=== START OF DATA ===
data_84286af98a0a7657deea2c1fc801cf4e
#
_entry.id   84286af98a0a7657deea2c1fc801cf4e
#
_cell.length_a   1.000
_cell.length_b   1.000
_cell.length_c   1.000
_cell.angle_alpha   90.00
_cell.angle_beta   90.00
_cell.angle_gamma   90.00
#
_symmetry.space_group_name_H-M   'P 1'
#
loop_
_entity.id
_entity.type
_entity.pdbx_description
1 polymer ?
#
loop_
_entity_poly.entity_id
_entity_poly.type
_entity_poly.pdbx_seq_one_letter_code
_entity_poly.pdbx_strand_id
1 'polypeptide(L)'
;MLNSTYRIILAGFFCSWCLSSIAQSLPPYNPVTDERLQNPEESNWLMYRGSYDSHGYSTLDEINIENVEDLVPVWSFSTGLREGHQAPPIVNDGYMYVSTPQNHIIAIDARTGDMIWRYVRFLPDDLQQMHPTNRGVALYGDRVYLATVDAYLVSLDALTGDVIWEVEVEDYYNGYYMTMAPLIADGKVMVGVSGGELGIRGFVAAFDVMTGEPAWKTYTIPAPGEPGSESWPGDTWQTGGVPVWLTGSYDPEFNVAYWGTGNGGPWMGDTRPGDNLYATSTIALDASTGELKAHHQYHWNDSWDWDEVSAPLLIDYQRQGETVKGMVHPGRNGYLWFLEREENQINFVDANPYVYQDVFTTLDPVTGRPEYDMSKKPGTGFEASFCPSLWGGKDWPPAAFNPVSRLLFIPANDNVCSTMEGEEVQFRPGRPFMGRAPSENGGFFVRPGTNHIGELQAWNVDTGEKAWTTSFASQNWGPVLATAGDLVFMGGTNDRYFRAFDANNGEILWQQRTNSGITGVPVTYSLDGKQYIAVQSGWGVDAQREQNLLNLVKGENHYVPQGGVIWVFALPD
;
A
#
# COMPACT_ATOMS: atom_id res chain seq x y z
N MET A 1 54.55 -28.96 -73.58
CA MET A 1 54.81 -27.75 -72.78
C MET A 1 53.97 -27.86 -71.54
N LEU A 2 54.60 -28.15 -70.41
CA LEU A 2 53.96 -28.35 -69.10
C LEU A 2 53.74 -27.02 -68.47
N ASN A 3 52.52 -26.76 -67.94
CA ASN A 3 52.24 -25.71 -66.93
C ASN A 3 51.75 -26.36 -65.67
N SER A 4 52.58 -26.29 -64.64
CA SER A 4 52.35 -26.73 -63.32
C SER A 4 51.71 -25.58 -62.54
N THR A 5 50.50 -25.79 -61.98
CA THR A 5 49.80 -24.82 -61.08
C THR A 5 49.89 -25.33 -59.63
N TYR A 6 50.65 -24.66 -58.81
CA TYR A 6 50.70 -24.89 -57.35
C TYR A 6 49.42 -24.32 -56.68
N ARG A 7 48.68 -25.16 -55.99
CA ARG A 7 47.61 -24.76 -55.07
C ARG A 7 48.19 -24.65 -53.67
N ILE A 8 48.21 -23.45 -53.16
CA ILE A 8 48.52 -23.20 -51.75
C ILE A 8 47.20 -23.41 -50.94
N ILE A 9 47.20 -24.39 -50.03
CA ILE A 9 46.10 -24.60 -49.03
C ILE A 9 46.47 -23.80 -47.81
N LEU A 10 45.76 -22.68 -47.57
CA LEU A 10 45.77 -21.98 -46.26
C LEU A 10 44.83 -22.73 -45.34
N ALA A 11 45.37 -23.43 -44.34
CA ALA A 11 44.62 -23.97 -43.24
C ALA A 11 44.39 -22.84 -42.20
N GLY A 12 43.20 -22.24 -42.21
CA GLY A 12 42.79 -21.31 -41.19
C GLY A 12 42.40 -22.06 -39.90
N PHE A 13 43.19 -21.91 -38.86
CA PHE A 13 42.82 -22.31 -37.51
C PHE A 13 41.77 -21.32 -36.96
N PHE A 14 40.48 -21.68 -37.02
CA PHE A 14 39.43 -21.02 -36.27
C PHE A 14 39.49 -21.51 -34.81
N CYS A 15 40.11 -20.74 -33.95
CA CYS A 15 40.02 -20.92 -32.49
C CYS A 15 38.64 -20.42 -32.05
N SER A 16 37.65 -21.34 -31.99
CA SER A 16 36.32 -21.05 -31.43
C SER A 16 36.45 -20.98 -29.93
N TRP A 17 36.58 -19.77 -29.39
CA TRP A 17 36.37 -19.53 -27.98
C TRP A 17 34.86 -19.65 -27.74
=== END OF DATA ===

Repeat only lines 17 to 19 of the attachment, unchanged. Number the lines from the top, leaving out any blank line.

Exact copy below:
_entity.pdbx_description
1 polymer ?
#